The proof that with high probability, Algorithm TC takes steps to contract an input binary tree to a single node requires three technical lemmas. The first lemma shows that in a binary tree, the number of nodes with two children and the number of leaves are nearly equal. The second lemma provides an elementary bound on the expectation of a discrete random variable with a finite upper bound. The last lemma presents a Chernoff-type bound [4] on the tail of a binomial distribution.

The final lemma presents a bound on the tail of a binomial
distribution. Consider a set of *t* independent Bernoulli trials,
each occurring with probability *p* of success. The probability that
fewer than *s* successful trials occur is

The lemma bounds the probability that fewer
than *s* successes occur in *t* trials when
and .

With these lemmas we can now prove that with high probability, Algorithm TC takes steps to contract a rooted binary tree to a single node.

**Proof:**
The proof has three parts. First, we use
Lemma 0.6 to show that if a rooted binary tree
has nodes, the expected number of nodes pairing with a
parent in a single contraction step is at least . Next, we
use Lemma 0.7 to show that the probability that at
least nodes pair with a parent in any step is at least
. Finally, we use Lemma 0.8 to show for any
constant *k*, that after steps, for some constant
, the probability that the tree has not contracted into a
single node is .

We first show that the expected number of nodes pairing with a parent
is at least , provided that . A child is picked
by its parent with probability *1* when its parent is a degree-*1*
root, and otherwise. Thus, a leaf pairs with its parent with
probability at least , and a node (other than the root) with one
child pairs with its parent with probability at least . Let *P* be
the number of nodes pairing with a parent. Then we have

and applying Lemma 0.6 yields the desired result:

Now we show that the probability that at least nodes pair
with a parent in a single contraction step is at least . We call
such a step *successful*. At most half of the nodes pair with their
parents. Using Lemma 0.7 with , , and , we have

Finally, we show that with high probability, Algorithm TC takes contraction steps to contract the input tree to a single node. The size of the tree after a contraction following a successful pairing step is at most the size before the contraction. After successful steps, the tree must consist of a single node. By Lemma 0.8, the probability that fewer than successful steps occur in steps is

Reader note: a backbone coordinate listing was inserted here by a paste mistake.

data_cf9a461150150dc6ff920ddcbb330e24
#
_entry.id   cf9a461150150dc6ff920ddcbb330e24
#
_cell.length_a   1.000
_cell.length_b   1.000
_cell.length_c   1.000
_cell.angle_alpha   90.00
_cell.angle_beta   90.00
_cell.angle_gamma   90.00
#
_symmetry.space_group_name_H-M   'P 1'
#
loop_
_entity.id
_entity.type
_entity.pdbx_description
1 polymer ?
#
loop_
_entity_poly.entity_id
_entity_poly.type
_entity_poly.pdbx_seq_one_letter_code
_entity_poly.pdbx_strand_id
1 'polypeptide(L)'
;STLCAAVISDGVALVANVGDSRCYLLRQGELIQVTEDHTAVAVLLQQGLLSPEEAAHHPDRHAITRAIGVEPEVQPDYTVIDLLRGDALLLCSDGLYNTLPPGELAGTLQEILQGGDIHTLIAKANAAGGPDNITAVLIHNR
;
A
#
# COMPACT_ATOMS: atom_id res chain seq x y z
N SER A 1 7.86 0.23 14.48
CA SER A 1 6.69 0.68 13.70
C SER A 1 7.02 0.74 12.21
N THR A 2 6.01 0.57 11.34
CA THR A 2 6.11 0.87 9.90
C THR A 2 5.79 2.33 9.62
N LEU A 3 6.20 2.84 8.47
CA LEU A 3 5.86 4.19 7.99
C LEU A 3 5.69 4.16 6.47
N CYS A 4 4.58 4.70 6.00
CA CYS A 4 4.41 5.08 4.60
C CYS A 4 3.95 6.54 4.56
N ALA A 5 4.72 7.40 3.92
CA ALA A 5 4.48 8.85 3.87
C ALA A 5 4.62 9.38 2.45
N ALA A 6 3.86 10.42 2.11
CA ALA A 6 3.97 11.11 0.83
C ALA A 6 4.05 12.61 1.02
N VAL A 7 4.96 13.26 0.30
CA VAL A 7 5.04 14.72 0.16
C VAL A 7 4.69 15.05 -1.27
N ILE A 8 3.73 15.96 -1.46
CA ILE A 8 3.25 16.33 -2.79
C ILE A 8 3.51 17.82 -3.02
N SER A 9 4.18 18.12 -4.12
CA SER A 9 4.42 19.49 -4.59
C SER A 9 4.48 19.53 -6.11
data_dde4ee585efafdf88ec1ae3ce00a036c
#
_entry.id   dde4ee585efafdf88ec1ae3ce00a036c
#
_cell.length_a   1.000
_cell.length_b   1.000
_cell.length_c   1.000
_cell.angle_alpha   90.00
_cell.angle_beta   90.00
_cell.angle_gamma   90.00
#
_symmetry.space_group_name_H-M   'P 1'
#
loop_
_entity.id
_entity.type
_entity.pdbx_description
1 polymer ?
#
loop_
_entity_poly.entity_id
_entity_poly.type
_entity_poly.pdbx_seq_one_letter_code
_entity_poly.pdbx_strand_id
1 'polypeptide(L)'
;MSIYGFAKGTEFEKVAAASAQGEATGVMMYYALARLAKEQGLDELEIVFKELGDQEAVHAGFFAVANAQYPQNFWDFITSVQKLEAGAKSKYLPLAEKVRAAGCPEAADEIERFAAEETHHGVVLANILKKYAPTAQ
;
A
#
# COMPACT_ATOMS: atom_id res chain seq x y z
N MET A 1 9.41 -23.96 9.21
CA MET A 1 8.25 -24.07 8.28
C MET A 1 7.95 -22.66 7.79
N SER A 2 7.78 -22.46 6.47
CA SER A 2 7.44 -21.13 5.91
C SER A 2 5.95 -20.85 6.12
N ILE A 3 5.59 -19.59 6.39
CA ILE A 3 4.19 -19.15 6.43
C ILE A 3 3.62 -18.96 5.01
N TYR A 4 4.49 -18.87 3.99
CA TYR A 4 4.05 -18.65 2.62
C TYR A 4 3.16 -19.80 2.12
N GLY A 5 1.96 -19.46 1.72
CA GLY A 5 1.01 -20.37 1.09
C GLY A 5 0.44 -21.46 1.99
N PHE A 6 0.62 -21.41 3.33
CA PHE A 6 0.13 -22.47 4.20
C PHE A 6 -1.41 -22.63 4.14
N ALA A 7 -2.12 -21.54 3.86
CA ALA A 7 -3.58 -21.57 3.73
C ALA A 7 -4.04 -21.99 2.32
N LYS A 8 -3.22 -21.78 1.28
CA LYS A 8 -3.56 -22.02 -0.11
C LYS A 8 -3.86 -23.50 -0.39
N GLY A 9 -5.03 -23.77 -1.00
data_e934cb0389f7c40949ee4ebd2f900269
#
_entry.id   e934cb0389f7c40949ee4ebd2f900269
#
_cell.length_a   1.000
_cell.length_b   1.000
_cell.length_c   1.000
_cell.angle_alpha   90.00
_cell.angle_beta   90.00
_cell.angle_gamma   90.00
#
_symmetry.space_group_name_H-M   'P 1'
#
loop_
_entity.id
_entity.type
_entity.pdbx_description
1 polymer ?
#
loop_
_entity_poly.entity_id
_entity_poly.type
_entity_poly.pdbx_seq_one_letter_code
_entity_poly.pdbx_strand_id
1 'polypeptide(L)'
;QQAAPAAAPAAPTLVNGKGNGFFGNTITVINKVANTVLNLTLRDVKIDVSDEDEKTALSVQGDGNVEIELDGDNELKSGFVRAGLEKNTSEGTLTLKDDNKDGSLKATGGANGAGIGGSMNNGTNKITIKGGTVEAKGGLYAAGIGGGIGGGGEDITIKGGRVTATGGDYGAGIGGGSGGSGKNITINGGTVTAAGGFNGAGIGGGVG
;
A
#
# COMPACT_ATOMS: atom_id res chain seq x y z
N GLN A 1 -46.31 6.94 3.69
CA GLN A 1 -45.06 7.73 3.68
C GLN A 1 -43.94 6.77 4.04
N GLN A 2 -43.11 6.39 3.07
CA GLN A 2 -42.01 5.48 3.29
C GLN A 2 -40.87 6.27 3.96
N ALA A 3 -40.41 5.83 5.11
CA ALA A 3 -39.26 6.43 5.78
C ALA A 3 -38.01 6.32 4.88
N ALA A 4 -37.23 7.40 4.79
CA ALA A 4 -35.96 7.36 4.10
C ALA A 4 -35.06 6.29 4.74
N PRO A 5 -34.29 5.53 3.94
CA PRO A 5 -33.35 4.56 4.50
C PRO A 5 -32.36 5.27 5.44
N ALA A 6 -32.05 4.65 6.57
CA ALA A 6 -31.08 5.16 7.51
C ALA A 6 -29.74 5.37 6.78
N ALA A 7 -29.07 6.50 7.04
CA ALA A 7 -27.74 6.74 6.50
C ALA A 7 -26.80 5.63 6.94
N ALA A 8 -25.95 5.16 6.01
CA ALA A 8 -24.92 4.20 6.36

For any value *k*, we can choose large enough so that . In particular, for
*k = 1* a value of suffices.

to .667emto .667em

We now prove that Algorithm TC is communication efficient in the DRAM model.

**Proof:**
Each node of a contracted tree is a connected subgraph of the
input tree. The root of the contraction tree that represents the
subgraph is called the *representative* of the subgraph. The
representative and its spare are each either a node of the subgraph or
a mate of a node of the subgraph.

Every set of memory accesses performed by the algorithm is of one of two types. In the first type, each representative of a subgraph communicates with its spare, if at all. In the second type, each representative of a subgraph communicates with the representative of one of its children in the contracted tree. In either of these two cases, the set of memory accesses corresponds to a set of disjoint paths in the input graph, and hence, by the Shortcut Lemma, is conservative with respect to the input graph.

to .667emto .667em

Tree contraction can be performed conservatively and deterministically
on a DRAM with *m* processors in steps using the
deterministic coin-tossing algorithm of Cole and Vishkin
[5]. The key idea is that in Algorithm TC
, the
nodes that can pair form chains, and by Lemma 0.6
these chains contain at least half the tree edges. The chains can be
oriented from child to parent in the tree, and deterministic coin
tossing can be used to perform the pairing step in
steps.

Thu Jul 25 19:12:36 EDT 1996